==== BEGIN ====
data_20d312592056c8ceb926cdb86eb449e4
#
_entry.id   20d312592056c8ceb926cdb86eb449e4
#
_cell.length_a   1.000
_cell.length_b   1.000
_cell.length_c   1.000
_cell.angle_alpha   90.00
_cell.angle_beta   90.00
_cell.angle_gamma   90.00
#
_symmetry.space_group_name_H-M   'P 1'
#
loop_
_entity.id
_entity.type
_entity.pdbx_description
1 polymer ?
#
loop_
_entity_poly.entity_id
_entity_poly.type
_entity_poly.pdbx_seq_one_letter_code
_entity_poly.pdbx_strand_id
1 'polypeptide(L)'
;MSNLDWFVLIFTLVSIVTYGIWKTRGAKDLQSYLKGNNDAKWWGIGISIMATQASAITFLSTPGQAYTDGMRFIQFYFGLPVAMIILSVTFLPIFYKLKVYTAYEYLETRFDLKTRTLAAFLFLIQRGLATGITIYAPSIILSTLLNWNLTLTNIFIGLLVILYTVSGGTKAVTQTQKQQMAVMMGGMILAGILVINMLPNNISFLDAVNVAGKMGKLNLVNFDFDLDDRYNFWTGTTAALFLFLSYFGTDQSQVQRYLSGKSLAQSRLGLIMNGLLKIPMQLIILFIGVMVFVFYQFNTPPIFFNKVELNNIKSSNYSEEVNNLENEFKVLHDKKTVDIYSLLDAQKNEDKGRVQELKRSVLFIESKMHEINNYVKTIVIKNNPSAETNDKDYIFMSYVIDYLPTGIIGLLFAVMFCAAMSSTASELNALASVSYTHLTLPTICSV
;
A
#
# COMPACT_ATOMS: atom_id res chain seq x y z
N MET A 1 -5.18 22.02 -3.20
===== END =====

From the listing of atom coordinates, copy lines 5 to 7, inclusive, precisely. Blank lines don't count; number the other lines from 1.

_cell.length_a   1.000
_cell.length_b   1.000
_cell.length_c   1.000